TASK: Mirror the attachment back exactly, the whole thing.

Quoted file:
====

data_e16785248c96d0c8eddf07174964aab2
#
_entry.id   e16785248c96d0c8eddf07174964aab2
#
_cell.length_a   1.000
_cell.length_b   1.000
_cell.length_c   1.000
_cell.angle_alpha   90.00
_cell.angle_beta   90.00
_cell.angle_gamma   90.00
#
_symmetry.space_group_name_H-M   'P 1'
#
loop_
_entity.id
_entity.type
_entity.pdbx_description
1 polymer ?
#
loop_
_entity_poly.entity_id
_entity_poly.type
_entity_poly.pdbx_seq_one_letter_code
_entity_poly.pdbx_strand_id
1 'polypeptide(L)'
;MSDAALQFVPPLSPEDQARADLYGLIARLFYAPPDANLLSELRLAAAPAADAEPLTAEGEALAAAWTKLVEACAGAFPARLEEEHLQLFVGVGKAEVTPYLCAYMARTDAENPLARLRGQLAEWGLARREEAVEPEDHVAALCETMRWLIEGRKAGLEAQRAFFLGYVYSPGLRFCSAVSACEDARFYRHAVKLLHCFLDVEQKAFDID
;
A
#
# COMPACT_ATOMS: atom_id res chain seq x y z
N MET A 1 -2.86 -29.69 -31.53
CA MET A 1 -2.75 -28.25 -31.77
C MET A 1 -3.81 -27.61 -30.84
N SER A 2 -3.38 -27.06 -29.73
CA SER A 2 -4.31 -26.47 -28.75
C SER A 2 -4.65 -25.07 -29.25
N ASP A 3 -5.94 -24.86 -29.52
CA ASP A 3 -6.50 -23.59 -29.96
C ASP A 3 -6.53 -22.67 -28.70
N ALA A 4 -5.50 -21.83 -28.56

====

data_e16785248c96d0c8eddf07174964aab2
#
_entry.id   e16785248c96d0c8eddf07174964aab2
#
_cell.length_a   1.000
_cell.length_b   1.000
_cell.length_c   1.000
_cell.angle_alpha   90.00
_cell.angle_beta   90.00
_cell.angle_gamma   90.00
#
_symmetry.space_group_name_H-M   'P 1'
#
loop_
_entity.id
_entity.type
_entity.pdbx_description
1 polymer ?
#
loop_
_entity_poly.entity_id
_entity_poly.type
_entity_poly.pdbx_seq_one_letter_code
_entity_poly.pdbx_strand_id
1 'polypeptide(L)'
;MSDAALQFVPPLSPEDQARADLYGLIARLFYAPPDANLLSELRLAAAPAADAEPLTAEGEALAAAWTKLVEACAGAFPARLEEEHLQLFVGVGKAEVTPYLCAYMARTDAENPLARLRGQLAEWGLARREEAVEPEDHVAALCETMRWLIEGRKAGLEAQRAFFLGYVYSPGLRFCSAVSACEDARFYRHAVKLLHCFLDVEQKAFDID
;
A
#
# COMPACT_ATOMS: atom_id res chain seq x y z
N MET A 1 -2.86 -29.69 -31.53
CA MET A 1 -2.75 -28.25 -31.77
C MET A 1 -3.81 -27.61 -30.84
N SER A 2 -3.38 -27.06 -29.73
CA SER A 2 -4.31 -26.47 -28.75
C SER A 2 -4.65 -25.07 -29.25
N ASP A 3 -5.94 -24.86 -29.52
CA ASP A 3 -6.50 -23.59 -29.96
C ASP A 3 -6.53 -22.67 -28.70
N ALA A 4 -5.50 -21.83 -28.56